I have enclosed some information about a typical week for us. I have also described a typical day (today!) so as to give a little more detail. You will understand, however, that every day is different, and whilst we may spend a lot of time learning to read on one day, on another we may spend the entire day making a papier mache lighthouse. One of the wonderful things about home education is that it is not 6 hours a day, five days a week, but every hour of the waking day, seven days a week.

I hope I have provided all the information you need. It is hard to categorise Astra's education in the way you have done so in your form, but reading through it certainly I was in no doubt that we are adequately addresing each area.

Yours sincerely

Christine Milne

Friday, 20 January 2012

Leg of Lamb?

French class this morning. Why French, I ask myself periodically? The teacher, Caroline, initially approached me to ask if she could hand out cards at our Storytime session. We got chatting, and she offered to do a 'French' storytime for us. She was lovely. The children thoroughly enjoyed the session, and Astra took a liking to her. Wanted to see her again. A couple of others were interested in their children learning French, and the idea of learning in a group was mooted. I asked around, thought about how this could fit into our busy lives, and that was that. French class at my house, Thursday mornings.
They play a lot of games. Astra sometimes has a game that she wants to share, such as 'Tummyache' (Caroline enjoys this one as she can expand their food vocabulary), or 'Crazy Chefs'. Today they were playing with lego. They sing songs, they make collages, they do picture puzzles, they play with animal puppets. They learn little things about French culture, Caroline loves to share about French festivals and holidays. And they mess about, and they play with the other toys we have lying about, and they tickle each other, and chatter.... But Caroline takes it all in her stride, is not phased even when Astra decides that one of her guinea pigs must learn French too. A formidable lady.
I don't know how much French Astra is learning but on our last holiday she was very pleased to be able to say 'bonjour' to our neighbours, and to have some phrases that she could use with her temporary holiday friends. So that's why we're learning French. It came our way, it's fun, we've made new friends through it, and it's a gentle introduction to another culture and language.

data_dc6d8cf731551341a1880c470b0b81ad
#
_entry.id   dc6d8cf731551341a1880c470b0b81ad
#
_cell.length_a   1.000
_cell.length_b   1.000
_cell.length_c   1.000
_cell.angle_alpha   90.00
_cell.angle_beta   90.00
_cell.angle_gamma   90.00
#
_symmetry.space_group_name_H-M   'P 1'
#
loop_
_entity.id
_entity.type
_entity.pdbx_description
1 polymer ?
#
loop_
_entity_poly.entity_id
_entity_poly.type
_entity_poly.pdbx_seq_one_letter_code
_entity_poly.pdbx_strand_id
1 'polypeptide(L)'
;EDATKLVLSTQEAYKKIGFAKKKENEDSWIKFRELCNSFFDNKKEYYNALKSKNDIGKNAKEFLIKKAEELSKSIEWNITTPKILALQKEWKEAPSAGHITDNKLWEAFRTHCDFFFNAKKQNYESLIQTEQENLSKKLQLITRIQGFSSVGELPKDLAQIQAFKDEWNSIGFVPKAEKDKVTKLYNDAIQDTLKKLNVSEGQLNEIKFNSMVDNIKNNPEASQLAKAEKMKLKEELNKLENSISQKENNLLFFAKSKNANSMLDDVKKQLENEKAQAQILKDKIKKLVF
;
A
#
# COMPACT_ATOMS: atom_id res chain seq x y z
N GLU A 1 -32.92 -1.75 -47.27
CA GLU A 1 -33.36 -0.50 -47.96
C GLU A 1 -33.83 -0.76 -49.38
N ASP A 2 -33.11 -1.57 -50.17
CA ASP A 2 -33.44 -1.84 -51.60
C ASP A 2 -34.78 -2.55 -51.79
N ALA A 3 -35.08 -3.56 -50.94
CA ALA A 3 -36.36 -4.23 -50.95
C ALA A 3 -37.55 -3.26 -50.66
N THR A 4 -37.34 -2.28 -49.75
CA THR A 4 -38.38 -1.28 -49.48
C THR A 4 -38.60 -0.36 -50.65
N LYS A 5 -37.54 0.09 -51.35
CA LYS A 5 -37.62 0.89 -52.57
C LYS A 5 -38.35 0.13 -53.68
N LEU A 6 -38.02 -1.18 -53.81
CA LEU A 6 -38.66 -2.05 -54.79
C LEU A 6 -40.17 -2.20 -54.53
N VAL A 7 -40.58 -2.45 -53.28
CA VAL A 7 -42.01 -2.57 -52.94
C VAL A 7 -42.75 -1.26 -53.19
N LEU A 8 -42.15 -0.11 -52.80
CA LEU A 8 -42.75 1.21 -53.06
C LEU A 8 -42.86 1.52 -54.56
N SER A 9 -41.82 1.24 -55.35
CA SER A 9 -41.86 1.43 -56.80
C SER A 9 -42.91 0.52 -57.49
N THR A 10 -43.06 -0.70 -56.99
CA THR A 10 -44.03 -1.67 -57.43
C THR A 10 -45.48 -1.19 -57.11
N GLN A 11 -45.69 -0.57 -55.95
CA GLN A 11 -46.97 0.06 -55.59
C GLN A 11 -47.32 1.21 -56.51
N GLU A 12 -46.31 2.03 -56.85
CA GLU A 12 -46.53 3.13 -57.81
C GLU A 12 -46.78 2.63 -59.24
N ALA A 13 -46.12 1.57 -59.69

After French, lunch and then off to the library for Storytime. Today we had to visit the craft shop on the way, this was our fastest trip to the craft shop ever. Everyone loves Hobbycraft! We ran up the aisle edges calling to each other, 'it's okay, I've found the card', 'I've found some buttons'. Hurry or not, I still had to go back into the shop to listen to the music Astra could make with some candle holders she'd found while I was queuing to pay. Hurrying is only fun when it's fun!

Storytime's theme was 'Birthdays', as one of our group had her birthday today, and lots of them have January birthdays. I was disappointed because I had ordered a couple of great books about birthdays but they hadn't arrived in time. I read Moomins Birthday Button, which is a lovely book and the children enjoyed it. Then, because I have a cold and my voice was beginning to crack, another mum read, 'In which Eeyore has a Birthday...'. Such a lovely story and so beautifully written. It was too long for some of the children but a small group stayed the course and I certainly enjoyed it! The craft was to make a greetings card, using only glue, wool, yarn and buttons. Astra made a card for the birthday girl, with a woollen number 5 and lots of decorative buttons.

After storytime, we headed to the park. Picnic of shared snacks, climbing, running, playing on the adult exercise equipment, sharing of scooters, then finally home. I sat down and let my cold have it's turn at taking centre stage. Andy took over marvellously. The guinea pigs got treats, on top of the treats and cuddles they'd already had at lunchtime. Astra cleaned out our new fish tank, and Andy cooked the hunk of meat we had gratefully accepted from the friend we visited last weekend. Astra built a marble run, and played with Daddy for a while. And watched the Pokemon film she'd borrowed from the library. Twice.

We'd thought the meat we had was a leg of lamb, although we weren't certain. Our friend had just said 'help yourself' - and confronted with a freezer full of indiscrimnate cuts of meat, and knowing he had kept both lambs and pigs....well, it's not so clear what it is when it isn't labelled! It was lamb right up until the carving when we both started to suspect it was pork. I have no sense of smell at the moment so that wasn't helping, but on eating it really did seem to be pork. We looked at the cut, the bones, and agreed. But I had to be certain! I got out my 'Good Housekeeping' cookery book and looked at the various cuts of lamb and pork, it was none of those! So Andy googled and found some excellent pictures of pig and lamb skeletons. We picked all the meat off and compared. It was a shoulder of pork that we had, complete with the whole leg. Of course I then had to explore the bones with Astra. We played with the joints, the trotter, the cartilege, we picked out some of the marrow. I told Astra I had never realised how much fun bones could be until she came along. And we still have the skull she collected at the weekend to play with!